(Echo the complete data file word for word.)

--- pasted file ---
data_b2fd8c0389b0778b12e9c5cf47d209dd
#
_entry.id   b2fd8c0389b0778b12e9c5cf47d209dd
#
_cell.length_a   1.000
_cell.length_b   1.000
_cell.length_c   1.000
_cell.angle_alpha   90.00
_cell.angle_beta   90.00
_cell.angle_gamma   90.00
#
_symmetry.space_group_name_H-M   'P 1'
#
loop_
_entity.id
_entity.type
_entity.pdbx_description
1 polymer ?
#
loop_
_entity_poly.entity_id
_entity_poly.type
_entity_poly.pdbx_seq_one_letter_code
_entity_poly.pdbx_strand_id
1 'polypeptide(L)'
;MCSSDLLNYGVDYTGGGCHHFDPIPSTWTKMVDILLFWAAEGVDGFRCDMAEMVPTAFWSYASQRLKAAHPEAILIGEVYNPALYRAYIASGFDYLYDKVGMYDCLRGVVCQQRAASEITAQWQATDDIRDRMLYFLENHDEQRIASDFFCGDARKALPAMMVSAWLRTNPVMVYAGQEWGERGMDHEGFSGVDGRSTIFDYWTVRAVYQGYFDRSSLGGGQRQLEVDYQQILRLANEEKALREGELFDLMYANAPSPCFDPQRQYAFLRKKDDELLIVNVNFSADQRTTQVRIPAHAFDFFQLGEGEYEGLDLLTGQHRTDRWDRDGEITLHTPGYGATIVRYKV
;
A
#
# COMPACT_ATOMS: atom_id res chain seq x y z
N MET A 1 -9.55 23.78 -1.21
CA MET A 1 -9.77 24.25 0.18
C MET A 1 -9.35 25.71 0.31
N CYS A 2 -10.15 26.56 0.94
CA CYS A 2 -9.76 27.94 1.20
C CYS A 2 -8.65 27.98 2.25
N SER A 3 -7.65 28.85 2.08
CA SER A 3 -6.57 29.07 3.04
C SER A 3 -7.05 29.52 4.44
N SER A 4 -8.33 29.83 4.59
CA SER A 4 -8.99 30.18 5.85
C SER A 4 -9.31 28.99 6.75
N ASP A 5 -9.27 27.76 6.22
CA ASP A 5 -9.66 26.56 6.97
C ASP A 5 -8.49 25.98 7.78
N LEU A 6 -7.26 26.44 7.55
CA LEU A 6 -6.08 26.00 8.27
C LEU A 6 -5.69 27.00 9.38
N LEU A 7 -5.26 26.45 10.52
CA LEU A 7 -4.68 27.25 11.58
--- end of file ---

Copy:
data_b2fd8c0389b0778b12e9c5cf47d209dd
#
_entry.id   b2fd8c0389b0778b12e9c5cf47d209dd
#
_cell.length_a   1.000
_cell.length_b   1.000
_cell.length_c   1.000
_cell.angle_alpha   90.00
_cell.angle_beta   90.00
_cell.angle_gamma   90.00
#
_symmetry.space_group_name_H-M   'P 1'
#
loop_
_entity.id
_entity.type
_entity.pdbx_description
1 polymer ?
#
loop_
_entity_poly.entity_id
_entity_poly.type
_entity_poly.pdbx_seq_one_letter_code
_entity_poly.pdbx_strand_id
1 'polypeptide(L)'
;MCSSDLLNYGVDYTGGGCHHFDPIPSTWTKMVDILLFWAAEGVDGFRCDMAEMVPTAFWSYASQRLKAAHPEAILIGEVYNPALYRAYIASGFDYLYDKVGMYDCLRGVVCQQRAASEITAQWQATDDIRDRMLYFLENHDEQRIASDFFCGDARKALPAMMVSAWLRTNPVMVYAGQEWGERGMDHEGFSGVDGRSTIFDYWTVRAVYQGYFDRSSLGGGQRQLEVDYQQILRLANEEKALREGELFDLMYANAPSPCFDPQRQYAFLRKKDDELLIVNVNFSADQRTTQVRIPAHAFDFFQLGEGEYEGLDLLTGQHRTDRWDRDGEITLHTPGYGATIVRYKV
;
A
#
# COMPACT_ATOMS: atom_id res chain seq x y z
N MET A 1 -9.55 23.78 -1.21
CA MET A 1 -9.77 24.25 0.18
C MET A 1 -9.35 25.71 0.31
N CYS A 2 -10.15 26.56 0.94
CA CYS A 2 -9.76 27.94 1.20
C CYS A 2 -8.65 27.98 2.25
N SER A 3 -7.65 28.85 2.08
CA SER A 3 -6.57 29.07 3.04
C SER A 3 -7.05 29.52 4.44
N SER A 4 -8.33 29.83 4.59
CA SER A 4 -8.99 30.18 5.85
C SER A 4 -9.31 28.99 6.75
N ASP A 5 -9.27 27.76 6.22
CA ASP A 5 -9.66 26.56 6.97
C ASP A 5 -8.49 25.98 7.78
N LEU A 6 -7.26 26.44 7.55
CA LEU A 6 -6.08 26.00 8.27
C LEU A 6 -5.69 27.00 9.38
N LEU A 7 -5.26 26.45 10.52
CA LEU A 7 -4.68 27.25 11.58